I look at my husband's plate where a cheeseburger rests, piled high with all the fixings on a fluffy white bun, Doritos AND Cheetos scattered around it. I look at my own and see a hamburger on a thin, wheat bun and a mountain of greens in the bowl next to me. I sigh and say nothing until we're done eating, then chide him about the pie he told his mother to leave after Easter dinner.
"You're the one who wanted it. It's taunting me in the kitchen. I told her she should take it. You better eat that."
He obliges, but when he brings the bowl with the luscious pie heaped with ice cream to the table, I can hardly take it.
"I am so jealous you can eat that. You don't even have to think about it. You eat whatever you want whenever you want. I'm so jealous."
I only get to page three in my new Bible study book when it hits me. This author is good, really good. I suck. Why bother?
My friends are off on Easter getaways taking advantage of some days off school to hang with their families and as a pastor's wife I can never be gone from church on Easter. Ever. I can never blow off Bible study because I need time to catch up at home or skip choir if I don't feel like going.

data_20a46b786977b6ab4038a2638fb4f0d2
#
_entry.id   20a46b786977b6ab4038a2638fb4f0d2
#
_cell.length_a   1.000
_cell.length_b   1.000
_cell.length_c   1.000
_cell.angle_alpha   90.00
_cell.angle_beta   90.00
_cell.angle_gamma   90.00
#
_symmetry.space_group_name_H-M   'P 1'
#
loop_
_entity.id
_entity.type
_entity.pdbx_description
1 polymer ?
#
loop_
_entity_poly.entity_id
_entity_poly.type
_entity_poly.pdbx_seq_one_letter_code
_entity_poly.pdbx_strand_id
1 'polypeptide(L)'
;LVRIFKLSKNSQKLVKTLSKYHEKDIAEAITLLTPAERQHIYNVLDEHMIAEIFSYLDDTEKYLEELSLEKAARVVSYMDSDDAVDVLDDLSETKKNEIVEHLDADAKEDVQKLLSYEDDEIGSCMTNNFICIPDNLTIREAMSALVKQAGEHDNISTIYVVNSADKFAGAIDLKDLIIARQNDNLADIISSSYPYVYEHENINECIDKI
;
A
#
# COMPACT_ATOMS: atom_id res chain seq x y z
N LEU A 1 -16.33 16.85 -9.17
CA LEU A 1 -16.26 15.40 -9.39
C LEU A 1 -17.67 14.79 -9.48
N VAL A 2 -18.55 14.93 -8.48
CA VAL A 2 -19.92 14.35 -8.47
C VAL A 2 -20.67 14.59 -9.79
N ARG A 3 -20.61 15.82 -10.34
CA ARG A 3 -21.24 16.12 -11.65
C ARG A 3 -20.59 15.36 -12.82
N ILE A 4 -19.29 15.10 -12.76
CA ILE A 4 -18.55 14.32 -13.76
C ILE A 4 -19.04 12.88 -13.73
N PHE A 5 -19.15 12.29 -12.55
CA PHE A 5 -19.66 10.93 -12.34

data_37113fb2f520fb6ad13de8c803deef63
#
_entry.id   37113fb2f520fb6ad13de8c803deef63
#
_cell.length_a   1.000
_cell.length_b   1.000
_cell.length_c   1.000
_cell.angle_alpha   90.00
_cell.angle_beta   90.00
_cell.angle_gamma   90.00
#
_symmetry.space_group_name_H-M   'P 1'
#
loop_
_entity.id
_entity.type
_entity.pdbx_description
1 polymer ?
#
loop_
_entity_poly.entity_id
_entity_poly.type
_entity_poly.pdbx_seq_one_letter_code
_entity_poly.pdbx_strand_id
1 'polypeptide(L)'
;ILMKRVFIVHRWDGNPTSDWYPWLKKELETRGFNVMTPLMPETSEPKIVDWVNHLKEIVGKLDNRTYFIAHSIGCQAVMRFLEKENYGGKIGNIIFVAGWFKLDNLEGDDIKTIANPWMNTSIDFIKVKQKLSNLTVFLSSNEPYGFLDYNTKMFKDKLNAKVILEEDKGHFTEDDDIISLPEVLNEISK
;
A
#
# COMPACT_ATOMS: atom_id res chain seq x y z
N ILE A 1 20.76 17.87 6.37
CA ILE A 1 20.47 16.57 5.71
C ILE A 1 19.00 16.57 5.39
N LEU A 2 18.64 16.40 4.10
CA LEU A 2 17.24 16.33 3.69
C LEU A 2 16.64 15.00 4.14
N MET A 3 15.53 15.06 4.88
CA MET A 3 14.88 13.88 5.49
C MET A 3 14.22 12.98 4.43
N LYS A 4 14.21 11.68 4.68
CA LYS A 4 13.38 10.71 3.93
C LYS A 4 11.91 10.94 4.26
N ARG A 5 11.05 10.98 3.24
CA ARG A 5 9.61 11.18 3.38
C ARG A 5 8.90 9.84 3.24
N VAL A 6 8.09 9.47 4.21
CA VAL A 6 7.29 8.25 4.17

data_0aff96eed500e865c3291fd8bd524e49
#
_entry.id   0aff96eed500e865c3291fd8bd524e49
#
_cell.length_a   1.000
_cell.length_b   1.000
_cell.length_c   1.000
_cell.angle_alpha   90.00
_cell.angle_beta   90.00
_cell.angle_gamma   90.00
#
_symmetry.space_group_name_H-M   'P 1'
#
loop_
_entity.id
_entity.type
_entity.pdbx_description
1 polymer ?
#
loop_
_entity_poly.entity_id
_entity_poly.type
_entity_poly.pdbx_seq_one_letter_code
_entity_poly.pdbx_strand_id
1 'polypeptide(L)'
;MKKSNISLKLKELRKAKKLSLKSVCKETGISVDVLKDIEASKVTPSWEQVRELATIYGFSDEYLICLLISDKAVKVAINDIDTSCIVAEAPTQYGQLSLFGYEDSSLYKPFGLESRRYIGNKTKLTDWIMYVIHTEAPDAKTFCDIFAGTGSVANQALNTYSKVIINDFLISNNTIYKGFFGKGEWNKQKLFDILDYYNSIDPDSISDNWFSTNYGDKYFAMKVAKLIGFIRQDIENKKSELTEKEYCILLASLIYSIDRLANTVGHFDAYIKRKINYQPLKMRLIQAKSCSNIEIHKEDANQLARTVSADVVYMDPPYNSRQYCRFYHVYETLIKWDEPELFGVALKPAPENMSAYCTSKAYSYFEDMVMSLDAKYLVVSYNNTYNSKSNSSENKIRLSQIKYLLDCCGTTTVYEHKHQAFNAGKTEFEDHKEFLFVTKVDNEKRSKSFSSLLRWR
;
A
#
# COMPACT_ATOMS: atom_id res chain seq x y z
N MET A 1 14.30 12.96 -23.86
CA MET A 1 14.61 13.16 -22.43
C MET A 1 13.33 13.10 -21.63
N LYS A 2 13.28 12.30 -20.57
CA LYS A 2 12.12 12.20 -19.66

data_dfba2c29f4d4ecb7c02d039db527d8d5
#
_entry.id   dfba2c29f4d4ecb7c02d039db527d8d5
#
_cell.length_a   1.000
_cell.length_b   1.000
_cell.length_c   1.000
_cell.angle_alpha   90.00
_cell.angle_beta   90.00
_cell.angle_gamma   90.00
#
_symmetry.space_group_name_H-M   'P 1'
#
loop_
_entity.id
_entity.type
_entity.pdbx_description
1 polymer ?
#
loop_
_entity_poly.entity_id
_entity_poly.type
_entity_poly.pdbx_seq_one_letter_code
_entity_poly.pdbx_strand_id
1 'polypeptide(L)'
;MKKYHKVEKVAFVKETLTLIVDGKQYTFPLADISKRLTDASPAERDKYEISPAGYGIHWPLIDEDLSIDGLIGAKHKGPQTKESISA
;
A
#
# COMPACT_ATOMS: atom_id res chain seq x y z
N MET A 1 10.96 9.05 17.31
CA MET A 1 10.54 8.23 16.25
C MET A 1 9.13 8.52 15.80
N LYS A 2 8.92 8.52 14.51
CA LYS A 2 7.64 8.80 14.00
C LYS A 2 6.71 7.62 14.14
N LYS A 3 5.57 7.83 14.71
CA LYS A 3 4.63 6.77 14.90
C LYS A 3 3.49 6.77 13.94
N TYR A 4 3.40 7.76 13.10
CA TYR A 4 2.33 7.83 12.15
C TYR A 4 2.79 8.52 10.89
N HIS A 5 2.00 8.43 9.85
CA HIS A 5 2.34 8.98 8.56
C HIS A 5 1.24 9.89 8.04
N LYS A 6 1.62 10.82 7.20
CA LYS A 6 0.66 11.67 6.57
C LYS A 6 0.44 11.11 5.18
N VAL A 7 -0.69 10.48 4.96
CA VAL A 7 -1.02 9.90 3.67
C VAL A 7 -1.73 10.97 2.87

I force myself to the gym, feeling defeated and melancholy on the ride over. Some people don't put in a minute of exercise and maintain a good shape, a healthy body. Why does it have to be such a struggle for me? Why do I have to kill myself regularly? Must a person always have sore muscles and joints? Why does it have to be so hard?
But while stopped at an intersection on my way to the gym, I see a sweet mentally handicapped woman trying to decide if she should cross the street or wait for me to pass. Just stepping off the curb was a chore for her, but she patiently kept at it. Her walking was labored, yet she pushed ahead smiling, happy to be off to her destination.
And I thought, "What is the matter with you, Tami? Some people have real problems." Reality check.
We all have our issues, our weaknesses, characteristics we wish were different in ourselves, but aren't all placed there for a reason? Don't they make us into the people God intends us to be? What good does it do to whine over them?
Do we anger God with our complaining? In focusing on the things we don't like, do we miss the good things He's given? Wouldn't our energy be better spent working on our weaknesses? Would we feel better accepting the way things are and figuring out how to deal with it?
What sorrow awaits those who argue with their Creator. Does a clay pot argue with its maker? Does the clay dispute with the one who shapes it, saying, "Stop, you’re doing it wrong!" Does the pot exclaim, "How clumsy can you be?"
Shame on poor me. It's time to get busy and quit my bellyaching.
How do you stop feeling sorry for yourself?
Photo Credit: Christian Cable